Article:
The following graph is a study completed by an independent tester, who inspected and used each manufacturer’s hardware in a series of controlled environments. The full report can be found at http://www.tomshardware.com/reviews/wi-fi-performance,2985.html. Numerous tests were completed, the overall theme being that Ruckus came out on top on nearly every test, with Cisco coming out second (although not best demonstrated in this particular graph below). When considering the comparative price between Cisco and Ruckus, the decision becomes a fairly simply one. This graph represents the performance of each AP whilst being used simultaneously by 60 laptops. Interesting to note that some manufacturers couldn’t even complete the test! The frustrating element of this test however, is the notable exclusion of Aerohive technology, probably because of their inability to connect more than 30 clients at a time.
Once the basics have been understood, a school should invite suppliers or re-sellers to visit site and complete surveys. Any decent supplier or re-seller will offer this service for free. Schools usually require three quotations before placing orders, so this process in mandatory, as well as providing you with a significant amount of information. Be patient! Companies will normally need a lengthy walk-through of the school, and copies of the site plans. Bear in mind you will have to provide this type of documentation and give up your time on at least three occasions. Site surveys enable providers to determine wall types, available network points, and get an understanding of cabling requirements.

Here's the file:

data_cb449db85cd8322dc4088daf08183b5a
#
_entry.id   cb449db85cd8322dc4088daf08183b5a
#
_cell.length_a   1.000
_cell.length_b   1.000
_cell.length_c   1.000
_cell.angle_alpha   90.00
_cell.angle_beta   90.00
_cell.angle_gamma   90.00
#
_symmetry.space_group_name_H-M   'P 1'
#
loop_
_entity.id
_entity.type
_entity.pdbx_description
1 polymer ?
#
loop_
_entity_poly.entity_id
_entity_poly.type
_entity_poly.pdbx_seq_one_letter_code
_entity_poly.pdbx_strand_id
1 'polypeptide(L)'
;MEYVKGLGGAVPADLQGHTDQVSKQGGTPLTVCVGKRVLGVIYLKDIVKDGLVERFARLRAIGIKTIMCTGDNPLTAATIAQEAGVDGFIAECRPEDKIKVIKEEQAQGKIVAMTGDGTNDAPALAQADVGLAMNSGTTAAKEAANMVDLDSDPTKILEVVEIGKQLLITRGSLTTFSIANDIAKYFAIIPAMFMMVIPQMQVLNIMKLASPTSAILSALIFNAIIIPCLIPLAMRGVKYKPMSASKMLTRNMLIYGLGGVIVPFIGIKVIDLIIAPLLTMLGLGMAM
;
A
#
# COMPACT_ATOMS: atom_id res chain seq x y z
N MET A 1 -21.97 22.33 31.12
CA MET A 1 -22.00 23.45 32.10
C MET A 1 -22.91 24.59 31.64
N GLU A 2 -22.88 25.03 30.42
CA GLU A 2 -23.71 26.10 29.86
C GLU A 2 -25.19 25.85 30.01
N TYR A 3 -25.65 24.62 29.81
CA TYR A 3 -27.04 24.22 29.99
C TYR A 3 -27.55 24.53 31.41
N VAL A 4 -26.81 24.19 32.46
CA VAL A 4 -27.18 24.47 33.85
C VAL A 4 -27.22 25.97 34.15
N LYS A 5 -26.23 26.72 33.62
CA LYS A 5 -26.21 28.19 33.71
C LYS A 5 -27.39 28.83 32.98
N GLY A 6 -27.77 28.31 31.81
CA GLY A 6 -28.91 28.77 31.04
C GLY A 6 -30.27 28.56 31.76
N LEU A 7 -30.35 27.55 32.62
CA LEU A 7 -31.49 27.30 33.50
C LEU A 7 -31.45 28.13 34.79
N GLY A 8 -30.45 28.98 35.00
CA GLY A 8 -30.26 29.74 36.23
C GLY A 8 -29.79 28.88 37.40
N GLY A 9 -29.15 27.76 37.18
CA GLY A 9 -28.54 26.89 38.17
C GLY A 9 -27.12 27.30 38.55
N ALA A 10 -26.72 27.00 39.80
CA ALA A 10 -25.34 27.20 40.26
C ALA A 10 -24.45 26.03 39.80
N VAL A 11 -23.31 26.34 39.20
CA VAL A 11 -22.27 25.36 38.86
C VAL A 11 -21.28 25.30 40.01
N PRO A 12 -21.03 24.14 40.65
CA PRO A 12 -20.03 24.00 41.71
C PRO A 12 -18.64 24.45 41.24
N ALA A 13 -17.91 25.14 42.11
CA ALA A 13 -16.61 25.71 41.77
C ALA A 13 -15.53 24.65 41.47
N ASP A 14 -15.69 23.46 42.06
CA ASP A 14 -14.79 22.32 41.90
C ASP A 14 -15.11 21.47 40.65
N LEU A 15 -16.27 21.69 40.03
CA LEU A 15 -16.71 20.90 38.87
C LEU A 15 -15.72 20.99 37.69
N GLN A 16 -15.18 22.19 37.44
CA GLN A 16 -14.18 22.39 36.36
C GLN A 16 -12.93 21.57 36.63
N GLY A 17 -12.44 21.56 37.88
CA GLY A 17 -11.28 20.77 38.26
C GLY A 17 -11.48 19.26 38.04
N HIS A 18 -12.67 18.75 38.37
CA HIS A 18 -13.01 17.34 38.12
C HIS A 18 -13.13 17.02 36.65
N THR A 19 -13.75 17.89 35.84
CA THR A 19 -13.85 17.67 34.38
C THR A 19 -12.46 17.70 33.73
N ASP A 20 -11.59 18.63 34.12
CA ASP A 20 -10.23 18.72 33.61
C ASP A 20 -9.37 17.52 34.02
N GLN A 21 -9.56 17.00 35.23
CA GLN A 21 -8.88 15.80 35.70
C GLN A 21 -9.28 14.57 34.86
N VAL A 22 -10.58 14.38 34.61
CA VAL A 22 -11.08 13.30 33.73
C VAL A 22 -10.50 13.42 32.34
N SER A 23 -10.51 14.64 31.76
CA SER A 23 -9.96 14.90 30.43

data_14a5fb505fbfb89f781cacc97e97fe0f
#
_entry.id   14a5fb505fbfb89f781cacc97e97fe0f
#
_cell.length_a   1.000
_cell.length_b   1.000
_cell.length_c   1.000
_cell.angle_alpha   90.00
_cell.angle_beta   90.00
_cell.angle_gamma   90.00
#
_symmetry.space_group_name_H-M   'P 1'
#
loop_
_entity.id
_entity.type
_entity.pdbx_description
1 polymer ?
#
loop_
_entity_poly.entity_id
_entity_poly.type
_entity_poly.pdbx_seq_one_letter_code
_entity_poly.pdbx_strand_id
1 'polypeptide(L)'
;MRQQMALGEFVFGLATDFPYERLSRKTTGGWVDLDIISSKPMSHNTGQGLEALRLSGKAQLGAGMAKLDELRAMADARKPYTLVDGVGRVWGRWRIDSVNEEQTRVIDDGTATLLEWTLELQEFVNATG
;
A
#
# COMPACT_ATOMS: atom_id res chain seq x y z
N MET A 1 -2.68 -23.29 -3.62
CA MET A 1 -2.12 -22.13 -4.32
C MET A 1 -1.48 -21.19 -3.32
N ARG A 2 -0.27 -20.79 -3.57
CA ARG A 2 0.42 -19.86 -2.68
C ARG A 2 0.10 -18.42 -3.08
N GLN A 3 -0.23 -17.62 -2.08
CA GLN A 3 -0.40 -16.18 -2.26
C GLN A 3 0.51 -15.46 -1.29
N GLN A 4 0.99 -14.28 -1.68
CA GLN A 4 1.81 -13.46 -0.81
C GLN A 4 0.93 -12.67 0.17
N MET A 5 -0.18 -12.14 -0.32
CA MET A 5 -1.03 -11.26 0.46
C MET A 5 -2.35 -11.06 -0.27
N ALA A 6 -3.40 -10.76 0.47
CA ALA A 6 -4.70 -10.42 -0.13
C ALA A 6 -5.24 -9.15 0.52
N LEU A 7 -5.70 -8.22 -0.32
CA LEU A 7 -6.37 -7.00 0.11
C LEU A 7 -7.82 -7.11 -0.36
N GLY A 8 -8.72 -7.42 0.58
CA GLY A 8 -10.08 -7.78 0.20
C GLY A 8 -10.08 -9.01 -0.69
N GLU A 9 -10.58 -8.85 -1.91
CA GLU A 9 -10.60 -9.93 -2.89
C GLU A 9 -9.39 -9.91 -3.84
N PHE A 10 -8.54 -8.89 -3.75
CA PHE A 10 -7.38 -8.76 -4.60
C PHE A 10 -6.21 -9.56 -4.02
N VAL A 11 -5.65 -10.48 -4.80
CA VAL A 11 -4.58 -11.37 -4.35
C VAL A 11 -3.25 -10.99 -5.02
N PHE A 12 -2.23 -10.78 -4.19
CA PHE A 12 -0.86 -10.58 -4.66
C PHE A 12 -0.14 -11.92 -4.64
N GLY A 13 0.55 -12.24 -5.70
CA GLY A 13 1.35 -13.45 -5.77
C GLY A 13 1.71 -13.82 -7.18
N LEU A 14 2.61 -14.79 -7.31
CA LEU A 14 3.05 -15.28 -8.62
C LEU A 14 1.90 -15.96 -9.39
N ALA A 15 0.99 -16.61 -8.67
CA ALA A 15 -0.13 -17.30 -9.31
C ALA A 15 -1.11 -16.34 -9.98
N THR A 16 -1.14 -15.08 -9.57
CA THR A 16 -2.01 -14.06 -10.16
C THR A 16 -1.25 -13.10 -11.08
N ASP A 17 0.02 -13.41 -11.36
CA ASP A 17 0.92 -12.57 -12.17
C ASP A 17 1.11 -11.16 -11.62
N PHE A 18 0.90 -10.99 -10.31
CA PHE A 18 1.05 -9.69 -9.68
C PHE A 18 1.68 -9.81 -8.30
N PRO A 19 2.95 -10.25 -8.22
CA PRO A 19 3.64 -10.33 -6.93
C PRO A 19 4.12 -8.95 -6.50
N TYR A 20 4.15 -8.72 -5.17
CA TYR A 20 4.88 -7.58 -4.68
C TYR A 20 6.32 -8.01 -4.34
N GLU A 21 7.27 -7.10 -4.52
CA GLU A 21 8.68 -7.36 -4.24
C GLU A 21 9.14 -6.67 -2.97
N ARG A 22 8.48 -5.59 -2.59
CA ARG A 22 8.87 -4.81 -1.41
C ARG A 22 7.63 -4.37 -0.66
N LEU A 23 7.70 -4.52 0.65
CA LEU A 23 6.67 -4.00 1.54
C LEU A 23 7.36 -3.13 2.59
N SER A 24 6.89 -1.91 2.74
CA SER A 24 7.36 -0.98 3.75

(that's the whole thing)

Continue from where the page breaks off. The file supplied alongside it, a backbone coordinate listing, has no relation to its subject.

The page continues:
Please bear in mind that the above review on manufacturers has been based on my experience and generalisations. A particular site plan may suit a specific manufacturer’s hardware – so the information above is meant as a guide, not as definitive instruction.
As a general rule of thumb, the more available network points a school has - the cheaper the installation costs due to a smaller amount of cabling requirements. The introduction of a Wi-Fi network throughout the school may render some computers in the classroom obsolete. Money could be saved if a school thinks in advance and removes the odd computer from the internet or classroom, then freeing up a Network point for a new AP. It is surprising how many schools realise the amount of money that they could have saved by simply moving a computer to a different location, or by taking it off-line.
This point is worth noting during site surveys. The companies asking you to move computers or freeing up network points are the good ones, as they display an intention to keep costs to a minimum. If not it’s not possible to free up network points, they should still be exploring other possible alternatives, such as meshing-shown top left in above diagram.
Each company will then be able to provide you with a quote, and a decision would then be made. Ensure that the number of access points and hardware is roughly the same. Don’t always go for the cheapest quote! If a company is suggesting that you only need 10 access points when other companies suggest you need 20 – exercise caution. Occasionally a company will reduce hardware costs to provide the cheapest quote. You will end up with a network that doesn’t fully work – and you will have to go back and spend more money in the long run. Although this is very rare – I would certainly check out the company’s credentials before placing your order.